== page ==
The class also contains the declaration of three constructors, which initialize those immutable data that did not initialize during the declaration.

The class implementation is as follows:

// class that contains various kinds of data
class SetConstData {
  public final int a; // the constant a must be initialized in the constructor
  public int b=50; // a variable whose value can be changed many times
  public final static double c=0; // the value of the static member c is initialized upon declaration
  public final char d = 'Z'; // the constant d is already initialized, it cannot be initialized in the constructor
  public final int e = 25; // value is assigned when declaring
  public final boolean f; // must be assigned a value in the constructor

  // a constructor that changes the values of a, b, f
  SetConstData() {
    a = 100; // you can set only once the value of the final variable a
    b = 200;

    // SetConstData.c = 300.0;

    // it is forbidden to initialize the final variable d, since it has already been initialized
    // d = 'F'; - error

    // it is necessary to initialize the final-constant
    f = true;
  }

  // second constructor that initializes immutable data
  SetConstData(int _a, int _b, boolean _f) {
    // you can initialize only immutable data a, f
    a = _a;
    b = _b;
    f = _f;
  }

  // third constructor that initializes immutable data
  SetConstData(int _a, boolean _f) {
    a = _a;
    f = _f;
  }

  // method that changes the value of b
  public void Change() {
    // a = 45; - error, you cannot change the value of final-data
    b = 120; // it works, because b is declared without final
    //FinalData.c = 320.53; - error, the variable c is declared as final
  }
}

In the above code, the immutable data (fields) a and f are empty constants that must be initialized in the class constructor.

The use of the SetConstData class can be as follows:

// Using different types of constructors to initialize immutable data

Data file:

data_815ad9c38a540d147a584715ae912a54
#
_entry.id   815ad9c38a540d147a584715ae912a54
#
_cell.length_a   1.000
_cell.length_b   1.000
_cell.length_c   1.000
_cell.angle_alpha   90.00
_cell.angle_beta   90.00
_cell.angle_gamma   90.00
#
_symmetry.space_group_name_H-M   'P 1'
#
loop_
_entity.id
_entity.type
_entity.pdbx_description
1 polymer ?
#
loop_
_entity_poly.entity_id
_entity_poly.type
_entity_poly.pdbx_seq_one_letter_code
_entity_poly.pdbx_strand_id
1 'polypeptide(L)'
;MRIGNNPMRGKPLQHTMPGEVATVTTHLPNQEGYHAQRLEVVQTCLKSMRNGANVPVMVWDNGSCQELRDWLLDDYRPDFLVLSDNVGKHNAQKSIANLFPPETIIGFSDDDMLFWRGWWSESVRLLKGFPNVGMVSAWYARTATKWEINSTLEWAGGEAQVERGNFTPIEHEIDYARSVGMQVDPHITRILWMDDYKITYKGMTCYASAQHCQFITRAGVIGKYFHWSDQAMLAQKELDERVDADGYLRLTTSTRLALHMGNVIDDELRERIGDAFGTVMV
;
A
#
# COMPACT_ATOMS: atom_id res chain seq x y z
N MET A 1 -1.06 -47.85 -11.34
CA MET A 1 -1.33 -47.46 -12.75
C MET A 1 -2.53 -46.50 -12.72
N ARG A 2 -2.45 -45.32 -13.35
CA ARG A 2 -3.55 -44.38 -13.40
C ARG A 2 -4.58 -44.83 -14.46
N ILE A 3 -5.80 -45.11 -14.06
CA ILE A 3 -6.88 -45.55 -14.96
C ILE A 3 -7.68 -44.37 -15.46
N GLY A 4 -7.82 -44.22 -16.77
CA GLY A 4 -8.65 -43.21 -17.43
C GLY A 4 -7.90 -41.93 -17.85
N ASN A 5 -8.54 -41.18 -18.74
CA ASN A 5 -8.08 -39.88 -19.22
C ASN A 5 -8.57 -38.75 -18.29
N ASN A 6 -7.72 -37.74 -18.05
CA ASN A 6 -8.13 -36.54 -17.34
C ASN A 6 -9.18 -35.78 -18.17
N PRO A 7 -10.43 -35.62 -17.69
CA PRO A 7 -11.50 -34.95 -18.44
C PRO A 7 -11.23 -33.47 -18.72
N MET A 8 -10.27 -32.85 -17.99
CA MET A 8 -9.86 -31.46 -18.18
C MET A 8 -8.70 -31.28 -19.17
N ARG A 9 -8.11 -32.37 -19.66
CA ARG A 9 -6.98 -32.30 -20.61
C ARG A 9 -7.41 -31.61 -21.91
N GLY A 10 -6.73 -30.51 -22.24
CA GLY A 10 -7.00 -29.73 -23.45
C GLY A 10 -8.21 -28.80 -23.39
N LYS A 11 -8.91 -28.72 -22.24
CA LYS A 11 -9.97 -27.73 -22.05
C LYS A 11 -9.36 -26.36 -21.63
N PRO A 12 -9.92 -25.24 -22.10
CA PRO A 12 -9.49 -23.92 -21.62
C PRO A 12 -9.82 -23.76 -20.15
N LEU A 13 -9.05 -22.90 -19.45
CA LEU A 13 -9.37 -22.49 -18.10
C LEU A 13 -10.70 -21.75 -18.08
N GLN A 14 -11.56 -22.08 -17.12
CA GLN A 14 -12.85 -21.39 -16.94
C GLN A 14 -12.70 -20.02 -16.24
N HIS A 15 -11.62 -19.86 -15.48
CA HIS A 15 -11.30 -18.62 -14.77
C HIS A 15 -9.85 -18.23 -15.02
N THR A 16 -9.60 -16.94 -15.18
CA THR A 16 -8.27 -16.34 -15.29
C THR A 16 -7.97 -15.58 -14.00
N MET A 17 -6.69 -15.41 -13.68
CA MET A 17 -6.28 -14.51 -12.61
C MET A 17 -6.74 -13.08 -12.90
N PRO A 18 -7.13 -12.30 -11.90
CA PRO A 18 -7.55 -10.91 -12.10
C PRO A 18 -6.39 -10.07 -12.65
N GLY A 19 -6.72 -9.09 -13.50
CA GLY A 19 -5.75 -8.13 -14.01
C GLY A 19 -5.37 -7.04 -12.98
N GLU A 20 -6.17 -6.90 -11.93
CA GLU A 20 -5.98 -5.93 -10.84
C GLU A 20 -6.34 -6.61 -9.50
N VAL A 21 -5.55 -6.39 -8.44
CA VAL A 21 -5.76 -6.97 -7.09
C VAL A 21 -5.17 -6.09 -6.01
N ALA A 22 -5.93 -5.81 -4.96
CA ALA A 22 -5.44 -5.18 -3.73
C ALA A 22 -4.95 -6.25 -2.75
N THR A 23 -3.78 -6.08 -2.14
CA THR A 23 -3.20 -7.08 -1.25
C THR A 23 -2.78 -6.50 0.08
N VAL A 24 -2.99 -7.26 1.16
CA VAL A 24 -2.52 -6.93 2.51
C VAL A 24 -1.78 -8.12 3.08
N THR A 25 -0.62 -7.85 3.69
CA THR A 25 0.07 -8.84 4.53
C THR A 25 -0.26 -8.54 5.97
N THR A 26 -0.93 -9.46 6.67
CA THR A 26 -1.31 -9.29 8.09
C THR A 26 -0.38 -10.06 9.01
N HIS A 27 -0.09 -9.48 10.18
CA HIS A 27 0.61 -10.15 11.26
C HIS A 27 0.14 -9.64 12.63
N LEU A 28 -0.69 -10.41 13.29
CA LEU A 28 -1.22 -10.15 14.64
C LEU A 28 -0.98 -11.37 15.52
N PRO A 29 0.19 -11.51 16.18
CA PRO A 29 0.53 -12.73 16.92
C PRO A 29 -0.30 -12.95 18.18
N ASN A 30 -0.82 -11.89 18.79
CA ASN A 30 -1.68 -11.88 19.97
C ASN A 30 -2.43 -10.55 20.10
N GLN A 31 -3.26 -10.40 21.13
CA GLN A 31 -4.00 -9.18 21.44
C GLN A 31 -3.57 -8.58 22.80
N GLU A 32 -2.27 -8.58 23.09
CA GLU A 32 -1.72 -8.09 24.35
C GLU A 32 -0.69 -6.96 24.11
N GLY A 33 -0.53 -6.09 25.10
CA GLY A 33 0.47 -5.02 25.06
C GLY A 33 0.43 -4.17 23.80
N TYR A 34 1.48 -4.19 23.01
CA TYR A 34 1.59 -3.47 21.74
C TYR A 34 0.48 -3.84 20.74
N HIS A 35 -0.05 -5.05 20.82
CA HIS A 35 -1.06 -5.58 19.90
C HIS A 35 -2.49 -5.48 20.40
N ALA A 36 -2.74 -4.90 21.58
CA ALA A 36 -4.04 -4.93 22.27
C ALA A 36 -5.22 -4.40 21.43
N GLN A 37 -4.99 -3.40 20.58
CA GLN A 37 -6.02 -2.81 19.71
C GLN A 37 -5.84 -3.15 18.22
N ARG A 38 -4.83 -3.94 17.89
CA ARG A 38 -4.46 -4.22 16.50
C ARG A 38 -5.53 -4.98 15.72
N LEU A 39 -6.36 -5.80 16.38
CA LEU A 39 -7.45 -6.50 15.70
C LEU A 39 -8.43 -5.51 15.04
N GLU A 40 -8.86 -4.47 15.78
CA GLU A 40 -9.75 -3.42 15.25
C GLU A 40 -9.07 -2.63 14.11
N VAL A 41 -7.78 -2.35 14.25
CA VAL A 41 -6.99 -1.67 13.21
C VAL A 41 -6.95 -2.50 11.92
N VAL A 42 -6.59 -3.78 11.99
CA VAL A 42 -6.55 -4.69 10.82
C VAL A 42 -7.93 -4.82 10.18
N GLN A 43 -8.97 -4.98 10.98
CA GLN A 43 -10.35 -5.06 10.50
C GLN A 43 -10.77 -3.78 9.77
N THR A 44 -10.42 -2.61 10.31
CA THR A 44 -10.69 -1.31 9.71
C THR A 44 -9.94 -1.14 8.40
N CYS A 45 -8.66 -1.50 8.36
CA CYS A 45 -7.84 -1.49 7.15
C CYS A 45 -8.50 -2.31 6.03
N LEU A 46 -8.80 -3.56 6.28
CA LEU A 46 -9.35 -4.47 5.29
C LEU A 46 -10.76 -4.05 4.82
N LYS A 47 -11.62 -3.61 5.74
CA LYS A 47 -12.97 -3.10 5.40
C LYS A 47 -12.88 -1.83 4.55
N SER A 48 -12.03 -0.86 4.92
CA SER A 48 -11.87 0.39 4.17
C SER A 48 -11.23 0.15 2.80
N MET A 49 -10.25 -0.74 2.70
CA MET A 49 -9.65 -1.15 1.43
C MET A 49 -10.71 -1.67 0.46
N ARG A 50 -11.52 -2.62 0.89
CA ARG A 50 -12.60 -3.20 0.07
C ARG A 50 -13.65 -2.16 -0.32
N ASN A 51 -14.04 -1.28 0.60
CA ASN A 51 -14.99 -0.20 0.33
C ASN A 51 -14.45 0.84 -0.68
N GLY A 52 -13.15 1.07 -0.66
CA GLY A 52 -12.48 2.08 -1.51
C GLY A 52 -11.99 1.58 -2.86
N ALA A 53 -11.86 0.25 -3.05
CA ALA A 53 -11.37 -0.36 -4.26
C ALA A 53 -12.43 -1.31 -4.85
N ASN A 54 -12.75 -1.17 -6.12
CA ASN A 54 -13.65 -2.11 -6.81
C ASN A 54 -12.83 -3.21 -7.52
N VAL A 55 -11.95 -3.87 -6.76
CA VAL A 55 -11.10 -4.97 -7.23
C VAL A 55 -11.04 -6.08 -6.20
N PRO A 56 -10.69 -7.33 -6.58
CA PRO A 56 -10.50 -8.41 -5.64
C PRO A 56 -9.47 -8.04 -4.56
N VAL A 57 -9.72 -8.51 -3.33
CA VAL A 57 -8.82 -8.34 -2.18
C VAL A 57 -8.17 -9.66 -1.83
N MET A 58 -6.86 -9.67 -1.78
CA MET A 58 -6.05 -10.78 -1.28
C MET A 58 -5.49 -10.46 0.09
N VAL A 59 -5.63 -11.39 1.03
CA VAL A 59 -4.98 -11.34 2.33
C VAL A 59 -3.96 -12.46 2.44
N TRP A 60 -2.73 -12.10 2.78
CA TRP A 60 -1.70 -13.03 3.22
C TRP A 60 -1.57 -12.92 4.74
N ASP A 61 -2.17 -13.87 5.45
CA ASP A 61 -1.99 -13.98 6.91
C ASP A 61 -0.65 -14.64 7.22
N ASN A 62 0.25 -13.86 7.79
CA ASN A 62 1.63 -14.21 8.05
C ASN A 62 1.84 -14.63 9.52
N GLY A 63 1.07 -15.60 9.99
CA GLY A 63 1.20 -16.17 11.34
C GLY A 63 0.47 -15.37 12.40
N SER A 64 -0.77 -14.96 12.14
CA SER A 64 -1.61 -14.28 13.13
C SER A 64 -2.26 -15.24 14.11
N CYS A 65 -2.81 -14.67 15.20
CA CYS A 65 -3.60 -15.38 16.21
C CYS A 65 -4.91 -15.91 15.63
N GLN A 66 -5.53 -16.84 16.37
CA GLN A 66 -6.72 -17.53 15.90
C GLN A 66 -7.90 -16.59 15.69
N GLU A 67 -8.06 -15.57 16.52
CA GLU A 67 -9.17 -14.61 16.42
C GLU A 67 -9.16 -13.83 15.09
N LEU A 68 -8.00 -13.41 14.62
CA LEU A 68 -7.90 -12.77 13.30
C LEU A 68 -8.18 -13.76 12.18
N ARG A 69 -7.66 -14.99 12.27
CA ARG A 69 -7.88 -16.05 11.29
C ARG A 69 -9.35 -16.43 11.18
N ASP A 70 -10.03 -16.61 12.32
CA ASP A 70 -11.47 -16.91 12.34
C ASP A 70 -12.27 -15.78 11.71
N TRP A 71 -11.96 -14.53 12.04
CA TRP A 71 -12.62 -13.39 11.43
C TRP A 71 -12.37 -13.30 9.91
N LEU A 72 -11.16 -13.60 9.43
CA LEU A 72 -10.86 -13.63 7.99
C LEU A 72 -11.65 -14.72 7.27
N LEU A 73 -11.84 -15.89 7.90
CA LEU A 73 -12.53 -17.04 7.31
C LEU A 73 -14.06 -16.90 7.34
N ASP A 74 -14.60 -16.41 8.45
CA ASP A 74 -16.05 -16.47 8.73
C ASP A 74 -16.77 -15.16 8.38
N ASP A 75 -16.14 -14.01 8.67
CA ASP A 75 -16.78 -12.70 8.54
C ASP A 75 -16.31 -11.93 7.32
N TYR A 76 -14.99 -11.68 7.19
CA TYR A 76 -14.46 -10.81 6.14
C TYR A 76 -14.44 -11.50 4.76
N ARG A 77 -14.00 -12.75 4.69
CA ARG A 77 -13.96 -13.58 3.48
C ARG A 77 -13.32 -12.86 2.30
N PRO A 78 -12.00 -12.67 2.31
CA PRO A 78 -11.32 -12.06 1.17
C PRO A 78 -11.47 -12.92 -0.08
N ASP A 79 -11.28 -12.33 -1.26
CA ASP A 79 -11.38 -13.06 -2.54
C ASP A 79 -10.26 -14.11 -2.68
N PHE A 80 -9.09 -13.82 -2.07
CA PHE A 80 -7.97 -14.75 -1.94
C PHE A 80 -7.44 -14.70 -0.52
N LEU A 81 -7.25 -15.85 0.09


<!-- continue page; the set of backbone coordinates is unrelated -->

//SetConstData.c = 32309; - no final-static data can be assigned
double d = SetConstData.c; // d = 0.0

// create an instance of the SetConstData class using the constructor without parameters
SetConstData sd = new SetConstData();
boolean f = sd.f; // f = true
int t = sd.a; // t = 100
t = sd.e; // t = 25

// Create an instance of SetConstData using a constructor with 3 parameters
SetConstData sd2 = new SetConstData(15,35,false); // immutable data are initialized
t = sd2.a; // t = 15
t = sd2.b; // t = 35
f = sd2.f; // f = false

// Create an instance of SetConstData using a constructor with 2 parameters
SetConstData sd3 = new SetConstData(9, true);
t = sd3.a; // t = 9
f = sd3.f; // f = true

7. What happens if the data declared with the final keyword does not initialize to values in the class?

If final-data is declared in a class, they must be initialized once with a certain value. If you do not initialize the final-data by any of the known ways, the compiler will generate a warning about a possible error.

For example. In the class below, a class final-field is declared.

// initialization
class InitFinalData {
  final double pi = 3.1415;
  final int d; // the value of d is not initialized - maybe an error
}

Java compiler skips this description with a warning

The blank final field d may not have been initialized

8. What are the features of immutable (constant) data that are declared as static?

In comparison with non-static, for static unchanged data the following features can be distinguished:

  • static immutable data is declared with the combination of the keywords final static;
  • the value of the static immutable data member is initialized upon declaration. You cannot initialize the value of a static immutable data member in a class constructor;
  • a static immutable data member of a class is assigned a value only once per declaration.



9. What are blank constants (fields)?

Blank constants are class fields that are declared with the final keyword but which are not initialized by an initial value (which was not assigned an initial value). The value of an empty constant must be initialized in the class constructor.